Wednesday, May 7, 2008

Like Money in the Bank

Today, my students began an investment portfolio- a literary one, not a literal one! We created a word bank but with a twist.

We did a lesson on the six traits of writing last week, where we wrote about ourselves as "renaissance" people (we have more than one talent). I encouraged my authors to find their "voice" in their writing by making sure they described how they feel when they are doing things they considered their talents. I tried to steer them away from words like "cool" and "good", by giving them a "price tag". "Cool" and "good" were only worth 5 cents. Excellent was worth $1, proud was worth 25 cents, and trustworthy was worth $2! But I found when I marked their work, some still used "cool" and "good", while others used $2 words incorrectly. I thought that in today's writing class, we should create a word bank.

The students wrote on a paper different words that they would use to describe themselves, feelings, actions or situations, (I later called these words adjectives and adverbs). Then, they attached price tags to these words, and grouped them according to value. We discussed that you shouldn't overspend by using a $2 word all the time (When I got up in the morning, I felt trustworthy, then I went to my trustworthy school. My teacher said I looked trustworthy today...). We described some short words that are very powerful like "do" and "love" and "yes" (or NO). The criteria was that students will be allowed to keep their words and their price tags, but only if they have spelled them correctly, and can describe what they mean. Otherwise I get to cross them off in class, and take their "money" for that word.

As a follow up to this lesson, we will create this word bank on a larger piece of paper, cut and paste appropriate coins next to these words (or do crayon rubbings of coins, or use coin stamps), and then I will bring out the play money and "pay" them for some good words. We will keep our Word Banks in our LA books, and refer to them as needed in future writing.

As an afterthought, one way I could use this lesson in middle school would be to go to places like and use the online thesaurus. We could then use a graphics program, and superimpose words like these on pictures of canadian coins and bills.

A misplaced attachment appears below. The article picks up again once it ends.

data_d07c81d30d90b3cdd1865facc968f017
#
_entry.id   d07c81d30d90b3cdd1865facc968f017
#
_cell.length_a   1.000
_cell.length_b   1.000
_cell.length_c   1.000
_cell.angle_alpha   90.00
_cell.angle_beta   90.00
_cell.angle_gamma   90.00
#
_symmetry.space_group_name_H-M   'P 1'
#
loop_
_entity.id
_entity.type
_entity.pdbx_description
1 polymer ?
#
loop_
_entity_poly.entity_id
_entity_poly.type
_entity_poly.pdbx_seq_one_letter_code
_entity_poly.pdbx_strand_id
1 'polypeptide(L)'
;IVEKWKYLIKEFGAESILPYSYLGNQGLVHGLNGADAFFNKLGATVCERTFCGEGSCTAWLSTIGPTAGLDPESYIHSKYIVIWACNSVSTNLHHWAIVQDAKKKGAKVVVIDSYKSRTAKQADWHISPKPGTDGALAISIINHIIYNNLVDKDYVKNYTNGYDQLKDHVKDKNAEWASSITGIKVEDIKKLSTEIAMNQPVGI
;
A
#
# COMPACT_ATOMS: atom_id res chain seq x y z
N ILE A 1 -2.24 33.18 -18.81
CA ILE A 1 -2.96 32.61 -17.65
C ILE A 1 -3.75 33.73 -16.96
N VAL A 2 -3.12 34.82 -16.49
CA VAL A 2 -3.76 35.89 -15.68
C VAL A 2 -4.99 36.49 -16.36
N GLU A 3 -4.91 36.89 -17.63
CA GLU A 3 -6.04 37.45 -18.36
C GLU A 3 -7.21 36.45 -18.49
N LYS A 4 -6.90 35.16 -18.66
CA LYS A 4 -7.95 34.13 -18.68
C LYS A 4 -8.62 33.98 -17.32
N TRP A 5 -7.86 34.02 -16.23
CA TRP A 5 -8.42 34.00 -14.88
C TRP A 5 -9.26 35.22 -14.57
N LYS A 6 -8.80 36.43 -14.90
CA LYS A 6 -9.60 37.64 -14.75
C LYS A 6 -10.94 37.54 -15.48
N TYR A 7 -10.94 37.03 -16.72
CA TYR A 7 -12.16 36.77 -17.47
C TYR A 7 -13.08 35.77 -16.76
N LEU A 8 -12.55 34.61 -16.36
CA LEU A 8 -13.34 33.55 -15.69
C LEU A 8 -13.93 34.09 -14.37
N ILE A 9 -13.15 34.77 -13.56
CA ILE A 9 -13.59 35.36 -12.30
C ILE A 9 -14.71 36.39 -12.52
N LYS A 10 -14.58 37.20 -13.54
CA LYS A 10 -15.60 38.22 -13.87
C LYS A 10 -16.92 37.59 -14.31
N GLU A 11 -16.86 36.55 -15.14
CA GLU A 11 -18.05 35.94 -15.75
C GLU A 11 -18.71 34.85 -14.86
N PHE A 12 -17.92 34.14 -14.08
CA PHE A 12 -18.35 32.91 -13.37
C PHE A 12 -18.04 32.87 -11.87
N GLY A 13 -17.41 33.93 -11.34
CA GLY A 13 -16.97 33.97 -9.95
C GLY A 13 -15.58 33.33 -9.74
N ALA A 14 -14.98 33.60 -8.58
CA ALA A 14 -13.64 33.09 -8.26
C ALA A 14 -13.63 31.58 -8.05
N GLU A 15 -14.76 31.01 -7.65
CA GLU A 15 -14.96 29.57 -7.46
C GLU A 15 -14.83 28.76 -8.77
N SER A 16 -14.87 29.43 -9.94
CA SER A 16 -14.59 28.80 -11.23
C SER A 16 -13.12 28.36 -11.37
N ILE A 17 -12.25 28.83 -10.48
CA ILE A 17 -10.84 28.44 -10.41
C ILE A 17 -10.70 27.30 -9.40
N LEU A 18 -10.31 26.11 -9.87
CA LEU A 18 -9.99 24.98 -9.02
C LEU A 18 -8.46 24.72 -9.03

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lornawynn said...

James, some excellent thought processes here... oh, I've used a word only worth a $1! Lets try a couple of $2 words. What about an exceptional flash of brilliance! How did I do?

Seriously, if I had been lucky enough to have had a teacher like you when I was at school, I definitely would have peaked a lot sooner than 50!

By the way, I enjoyed reading it so much, you've been given the thumbs up on this one at StumbleUpon.

Lorna, Tsawwassen, BC.

James Gill said...

Thank you Lorna for your words of encouragement and your thumbs up on StumbleUpon. It matters more to teachers like me than coffee and chocolate! And I like coffee! I hope all is well in Tsawassen, and if you are a fellow educator, shoot me your blog url if you have one so I can check it out.


spaguyswife said...

I'm with Lorna, I absolutely adore (what's that worth?) this concept as well as many of your ideas!

Fortunately I am one of the lucky ones, you are my son's teacher and I get to speak to you on a regular basis!

You enlighten me my friend. Never lose that enthusiasm that you bring to the table each and every day!
Though the dollar value may not be much I think you are very cool and you rock! Keep up the great work.

James Gill said...

Thanks so much for your support Spaguyswife. I also enjoy your updates on your blog, podcast, and especially twitter.